Casework News from Dumfries and Galloway
Dumfries and Galloway Cases Panel voice their concern about a worrying trend in the appeal process. Read their article and take part in the discussion.
The main text is provided below, or you can read the article in PDF format here
12 February 2019
A worrying trend – Casework news from Dumfries and Galloway
Several recent cases in Dumfries and Galloway that seem to contradict historic buildings advice from the Scottish Government, Historic Environment Scotland and the local authority planning department have been a cause for local concern. These are cases where the AHSS Cases panel have objected and the local authority have refused the application, twice supported by HES advice. Two cases have led to successful appeals, and the third is in progress. If all three are to prove contrary to what we consider to be the correct conservation approach our Panel, and possibly the planning department as well, will be left confused as to the way forward.
The first case is that of 1 Old Union Street, a Category B listed building in the centre of the Dumfries Conservation Area and concerns the replacement of eleven timber-framed casement two pane windows on the High Street elevation (of a non historic type) with white uPVC casement windows to match the existing design.
The Reporter’s decision was to allow the appeal, with the condition that a new design in uPVC should be approved by planning.
‘The council has referred to Dumfries and Galloway Local Development Plan policy on the Historic Environment – HE1 Listed Buildings. Supplementary Guidance on the Dumfries Conservation Area and the Historic Environment is also referred to. As this is an appeal against refusal of listed building consent not planning permission, development plan policies do not have the status afforded to them by section 25 of the Town and Country Planning (Scotland) Act 1997 (as amended). Nevertheless, the policies and guidance are a relevant consideration and I have taken them into account in reaching a decision.’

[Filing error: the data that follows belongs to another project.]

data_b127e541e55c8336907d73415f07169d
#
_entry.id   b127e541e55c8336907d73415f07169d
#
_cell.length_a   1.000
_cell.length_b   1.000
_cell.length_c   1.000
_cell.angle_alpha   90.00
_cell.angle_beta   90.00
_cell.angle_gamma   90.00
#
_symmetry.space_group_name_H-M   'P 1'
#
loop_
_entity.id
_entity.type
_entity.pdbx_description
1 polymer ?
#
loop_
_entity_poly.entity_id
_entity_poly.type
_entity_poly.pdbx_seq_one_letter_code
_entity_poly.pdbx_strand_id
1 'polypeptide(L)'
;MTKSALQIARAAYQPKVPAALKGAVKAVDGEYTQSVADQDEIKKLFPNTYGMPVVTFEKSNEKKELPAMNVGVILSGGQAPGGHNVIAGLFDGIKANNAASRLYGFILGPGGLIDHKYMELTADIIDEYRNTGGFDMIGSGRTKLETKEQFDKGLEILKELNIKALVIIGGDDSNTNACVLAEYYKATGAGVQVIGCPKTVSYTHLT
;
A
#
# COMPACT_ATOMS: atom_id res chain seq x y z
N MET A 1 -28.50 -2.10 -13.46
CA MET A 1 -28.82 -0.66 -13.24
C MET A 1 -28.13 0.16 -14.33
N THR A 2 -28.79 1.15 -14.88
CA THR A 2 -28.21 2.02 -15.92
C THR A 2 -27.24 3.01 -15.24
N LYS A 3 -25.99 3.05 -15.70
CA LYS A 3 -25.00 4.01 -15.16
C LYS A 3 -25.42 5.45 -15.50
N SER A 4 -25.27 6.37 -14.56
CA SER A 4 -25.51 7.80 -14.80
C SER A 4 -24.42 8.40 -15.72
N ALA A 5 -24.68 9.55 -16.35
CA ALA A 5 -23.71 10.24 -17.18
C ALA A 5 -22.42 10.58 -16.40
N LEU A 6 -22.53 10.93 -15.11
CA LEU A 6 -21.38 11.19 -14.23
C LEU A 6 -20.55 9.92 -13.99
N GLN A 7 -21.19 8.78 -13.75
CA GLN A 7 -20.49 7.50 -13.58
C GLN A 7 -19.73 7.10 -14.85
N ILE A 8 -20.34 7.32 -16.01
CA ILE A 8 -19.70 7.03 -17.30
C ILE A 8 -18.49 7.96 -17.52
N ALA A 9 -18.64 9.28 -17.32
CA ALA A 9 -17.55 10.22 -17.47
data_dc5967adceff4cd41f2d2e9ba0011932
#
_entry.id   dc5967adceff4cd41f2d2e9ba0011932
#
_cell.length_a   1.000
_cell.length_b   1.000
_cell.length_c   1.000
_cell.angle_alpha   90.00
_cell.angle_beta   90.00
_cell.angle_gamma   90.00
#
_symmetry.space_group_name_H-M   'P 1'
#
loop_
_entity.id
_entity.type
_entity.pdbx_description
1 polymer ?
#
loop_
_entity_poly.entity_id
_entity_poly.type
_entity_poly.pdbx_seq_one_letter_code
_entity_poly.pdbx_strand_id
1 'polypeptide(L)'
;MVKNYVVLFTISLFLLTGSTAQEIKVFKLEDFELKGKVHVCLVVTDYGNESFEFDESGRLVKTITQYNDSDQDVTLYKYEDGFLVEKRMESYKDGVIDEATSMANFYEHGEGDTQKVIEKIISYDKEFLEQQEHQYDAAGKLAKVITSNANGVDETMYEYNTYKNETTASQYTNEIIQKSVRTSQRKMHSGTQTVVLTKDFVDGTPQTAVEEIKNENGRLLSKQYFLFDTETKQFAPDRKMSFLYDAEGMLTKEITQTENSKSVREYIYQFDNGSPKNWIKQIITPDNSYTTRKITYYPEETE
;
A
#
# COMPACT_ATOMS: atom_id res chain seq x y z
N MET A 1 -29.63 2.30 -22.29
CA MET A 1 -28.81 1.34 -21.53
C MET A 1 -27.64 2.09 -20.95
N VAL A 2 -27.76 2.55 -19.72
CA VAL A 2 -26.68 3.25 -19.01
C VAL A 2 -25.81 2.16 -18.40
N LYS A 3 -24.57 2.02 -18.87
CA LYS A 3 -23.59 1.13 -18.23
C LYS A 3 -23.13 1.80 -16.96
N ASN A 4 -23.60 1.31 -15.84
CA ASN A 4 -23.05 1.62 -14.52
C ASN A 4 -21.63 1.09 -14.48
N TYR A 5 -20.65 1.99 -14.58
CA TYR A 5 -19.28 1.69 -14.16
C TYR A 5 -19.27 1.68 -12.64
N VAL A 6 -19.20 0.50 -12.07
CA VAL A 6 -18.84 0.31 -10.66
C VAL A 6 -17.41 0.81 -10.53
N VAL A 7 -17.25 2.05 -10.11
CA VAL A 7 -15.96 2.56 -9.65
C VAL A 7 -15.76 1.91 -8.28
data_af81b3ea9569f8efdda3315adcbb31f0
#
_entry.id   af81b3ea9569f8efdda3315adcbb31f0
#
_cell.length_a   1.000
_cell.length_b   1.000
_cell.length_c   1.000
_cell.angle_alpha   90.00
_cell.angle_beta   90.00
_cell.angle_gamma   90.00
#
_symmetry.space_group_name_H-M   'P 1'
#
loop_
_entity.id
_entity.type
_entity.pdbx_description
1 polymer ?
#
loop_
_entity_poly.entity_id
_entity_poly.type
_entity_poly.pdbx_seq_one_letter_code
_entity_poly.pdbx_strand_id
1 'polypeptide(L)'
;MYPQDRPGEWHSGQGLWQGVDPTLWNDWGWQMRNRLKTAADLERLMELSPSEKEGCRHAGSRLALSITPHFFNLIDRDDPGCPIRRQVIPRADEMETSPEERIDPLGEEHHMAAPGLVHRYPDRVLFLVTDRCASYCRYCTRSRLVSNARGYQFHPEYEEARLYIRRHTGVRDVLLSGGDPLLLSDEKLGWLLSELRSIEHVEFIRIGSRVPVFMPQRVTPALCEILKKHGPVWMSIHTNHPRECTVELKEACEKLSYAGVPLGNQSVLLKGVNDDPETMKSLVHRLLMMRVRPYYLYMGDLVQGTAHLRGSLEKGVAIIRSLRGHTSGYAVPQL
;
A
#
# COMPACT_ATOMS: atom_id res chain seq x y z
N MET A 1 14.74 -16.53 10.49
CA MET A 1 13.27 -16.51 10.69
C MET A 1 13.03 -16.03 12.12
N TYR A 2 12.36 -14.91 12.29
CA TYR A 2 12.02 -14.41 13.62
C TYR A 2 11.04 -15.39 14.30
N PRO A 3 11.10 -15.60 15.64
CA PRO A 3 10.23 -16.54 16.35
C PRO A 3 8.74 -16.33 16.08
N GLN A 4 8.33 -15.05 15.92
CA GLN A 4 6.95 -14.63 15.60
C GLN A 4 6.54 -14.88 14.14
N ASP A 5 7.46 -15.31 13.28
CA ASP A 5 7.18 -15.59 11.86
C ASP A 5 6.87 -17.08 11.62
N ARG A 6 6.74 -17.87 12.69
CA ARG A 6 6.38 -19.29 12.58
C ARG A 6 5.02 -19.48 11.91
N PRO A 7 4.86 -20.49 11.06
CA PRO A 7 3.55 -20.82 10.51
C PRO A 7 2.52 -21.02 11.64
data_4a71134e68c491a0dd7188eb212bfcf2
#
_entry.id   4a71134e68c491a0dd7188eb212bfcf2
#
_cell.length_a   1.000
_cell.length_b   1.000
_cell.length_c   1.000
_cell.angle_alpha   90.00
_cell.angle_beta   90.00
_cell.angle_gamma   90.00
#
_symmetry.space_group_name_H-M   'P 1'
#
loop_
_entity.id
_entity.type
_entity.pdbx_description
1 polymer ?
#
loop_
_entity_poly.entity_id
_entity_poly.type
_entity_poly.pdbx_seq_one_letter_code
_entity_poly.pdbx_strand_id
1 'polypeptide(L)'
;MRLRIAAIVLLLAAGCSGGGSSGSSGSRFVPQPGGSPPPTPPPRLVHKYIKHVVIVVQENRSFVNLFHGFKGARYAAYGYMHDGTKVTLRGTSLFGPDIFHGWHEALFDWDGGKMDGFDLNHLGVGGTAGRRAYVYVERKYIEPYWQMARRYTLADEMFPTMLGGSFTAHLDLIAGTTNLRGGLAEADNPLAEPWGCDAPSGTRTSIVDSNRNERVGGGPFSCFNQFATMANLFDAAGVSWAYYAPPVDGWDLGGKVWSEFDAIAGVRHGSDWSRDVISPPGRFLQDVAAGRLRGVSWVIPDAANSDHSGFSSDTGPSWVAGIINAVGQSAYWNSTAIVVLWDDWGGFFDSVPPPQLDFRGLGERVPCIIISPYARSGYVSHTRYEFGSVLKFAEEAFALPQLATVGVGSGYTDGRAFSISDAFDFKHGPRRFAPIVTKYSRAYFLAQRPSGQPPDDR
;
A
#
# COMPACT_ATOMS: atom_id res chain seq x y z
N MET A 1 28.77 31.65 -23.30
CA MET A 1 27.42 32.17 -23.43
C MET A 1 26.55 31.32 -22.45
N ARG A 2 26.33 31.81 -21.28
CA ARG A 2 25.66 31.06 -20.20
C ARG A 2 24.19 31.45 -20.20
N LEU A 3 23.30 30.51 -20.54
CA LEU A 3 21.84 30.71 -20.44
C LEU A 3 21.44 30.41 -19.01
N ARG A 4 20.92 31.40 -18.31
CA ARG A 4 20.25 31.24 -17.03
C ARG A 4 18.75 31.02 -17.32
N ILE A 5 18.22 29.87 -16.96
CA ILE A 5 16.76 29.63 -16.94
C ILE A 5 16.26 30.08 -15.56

Legal advice has supported the Reporter’s view as expressed above. The end result is that uPVC windows are to be allowed on an important listed building in the historic core of the Dumfries Conservation Area apparently on the grounds that the building will be enhanced in appearance through the reintroduction of windows with glazing bars, to a design approved by planning, and the alien material will not matter because they are on first floor level and above. The decision is regrettable in that it undermines the locally approved policy of using traditional materials in these situations and thereby supporting skills needed for the proper maintenance of our historic buildings. It also makes the final details of design a matter between the appellant and the planners, rather than a matter for public comment. This decision reflects another recent appeal in Annan (Sussex House, listed B) where new uPVC windows were allowed, subject to approval of details by planners, because they were deemed an improvement on the existing uPVC windows.